Bella Coola couple, Nuxalk Nation and Nature Conservancy of Canada come together to create sanctuary for birds and other wildlife
A riverfront property in the Bella Coola Valley that local residents Harvey and Carol Thommasen purchased in 2018 with the aim of making it a bird sanctuary is now the Nature Conservancy of Canada’s (NCC’s) newest conservation area in British Columbia. The 122-hectare Snowshoe Creek Conservation Area, located in the traditional unceded territory of the Nuxalk Nation, protects thriving rainforest, floodplain and riverside habitat that supports an abundance of wildlife and plant diversity.
With the support of the Nuxalk Nation, the Thommasens donated the property to NCC. The land donation was enabled by the Government of Canada’s Ecological Gifts Program. This program provides enhanced tax incentives for individuals or corporations who donate ecologically significant land. This conservation project was further supported by several generous donors, whose contributions will provide for the ongoing management of the conservation area.
The area is located adjacent to the traditional Nuxalk village site of Nutl'lhiixw and the present-day Burnt Bridge Conservancy. It is home to a grove of old-growth red cedar that contains numerous culturally modified trees, a testament to the thousands of years of Nuxalk history in the area. Nuxalk people continue to use this area today for traditional activities, such as hunting, fishing, mushroom gathering and cedar collection.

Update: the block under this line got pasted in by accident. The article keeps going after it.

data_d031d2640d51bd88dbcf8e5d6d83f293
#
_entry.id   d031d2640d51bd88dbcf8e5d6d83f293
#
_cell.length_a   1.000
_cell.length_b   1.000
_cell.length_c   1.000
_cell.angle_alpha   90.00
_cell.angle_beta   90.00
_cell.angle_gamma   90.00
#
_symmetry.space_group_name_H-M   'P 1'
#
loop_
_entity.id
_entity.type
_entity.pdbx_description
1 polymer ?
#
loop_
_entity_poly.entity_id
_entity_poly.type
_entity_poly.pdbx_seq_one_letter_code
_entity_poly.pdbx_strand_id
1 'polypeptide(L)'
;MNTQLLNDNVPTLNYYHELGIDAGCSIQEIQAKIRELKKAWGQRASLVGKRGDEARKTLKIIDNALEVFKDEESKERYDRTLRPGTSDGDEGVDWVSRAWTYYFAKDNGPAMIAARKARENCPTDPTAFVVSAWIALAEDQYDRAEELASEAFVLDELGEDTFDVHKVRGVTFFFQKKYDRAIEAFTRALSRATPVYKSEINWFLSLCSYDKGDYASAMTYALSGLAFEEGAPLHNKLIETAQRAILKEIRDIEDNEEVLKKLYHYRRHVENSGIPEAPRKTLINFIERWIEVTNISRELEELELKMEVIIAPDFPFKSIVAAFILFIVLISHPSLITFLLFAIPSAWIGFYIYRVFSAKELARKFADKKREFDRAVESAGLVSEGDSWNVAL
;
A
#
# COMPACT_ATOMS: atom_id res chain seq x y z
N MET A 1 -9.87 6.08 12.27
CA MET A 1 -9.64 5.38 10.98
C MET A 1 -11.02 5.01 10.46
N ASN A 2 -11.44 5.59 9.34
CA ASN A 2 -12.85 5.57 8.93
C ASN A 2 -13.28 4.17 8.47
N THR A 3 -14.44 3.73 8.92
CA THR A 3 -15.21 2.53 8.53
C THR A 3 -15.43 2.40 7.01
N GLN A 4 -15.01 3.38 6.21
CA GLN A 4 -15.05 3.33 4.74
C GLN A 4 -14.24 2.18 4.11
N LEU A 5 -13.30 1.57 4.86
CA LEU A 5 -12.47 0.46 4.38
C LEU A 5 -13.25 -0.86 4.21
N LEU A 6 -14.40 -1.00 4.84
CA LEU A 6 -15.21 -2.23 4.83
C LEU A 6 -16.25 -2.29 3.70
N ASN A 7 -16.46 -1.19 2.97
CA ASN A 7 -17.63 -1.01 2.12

Snowshoe Creek Conservation Area is an exceptional wildlife area. It has been extensively documented by Harvey Thommasen, who is a photographer. Grizzly bears actively forage along the riverfront. Beaver ponds create valuable pools and channels that support young salmon and cutthroat trout. A diversity of birds use this land, including warbling vireo, evening grosbeak, American redstart, Bonaparte’s gull and common merganser. At least 15 species listed on the federal Species at Risk Act have been observed here, including northern goshawk (threatened), western toad (special concern) and wolverine (special concern).
NCC is grateful for the generous support of its donors to this project, including Carla Reed, Rodney Briggs and Robin Pascoe, Lynda Griffiths and Gail Moyle, C. Robin and E. Jennifer Harrison, Margo Wood and Eric Grace.
Snowshoe Creek Conservation Area is NCC’s second project in the Bella Coola Valley, along with Saaxwan conservation area. Saaxwan protects an estuary system at the mouth of the Bella Coola River, about 40 kilometres downstream of Snowshoe Creek. Together these conservation areas help safeguard the many aquatic and streamside species that rely on the Bella Coola River for their survival.
Next steps for Snowshoe Creek involve generating a baseline inventory of the land, followed by a management plan that will guide the stewardship of these lands over the long term.
“We are grateful to the Nuxalk Nation for their confidence in us to care for this portion of their ancestral territory, and for the vision and commitment of Harvey and Carol in protecting this land. Its conservation value is significant, especially for the riparian habitat it provides for juvenile coho and pink salmon, and its importance for grizzly bear, wolf and many other species of wildlife.” – Steven Godfrey, West Coast Program Director, Nature Conservancy of Canada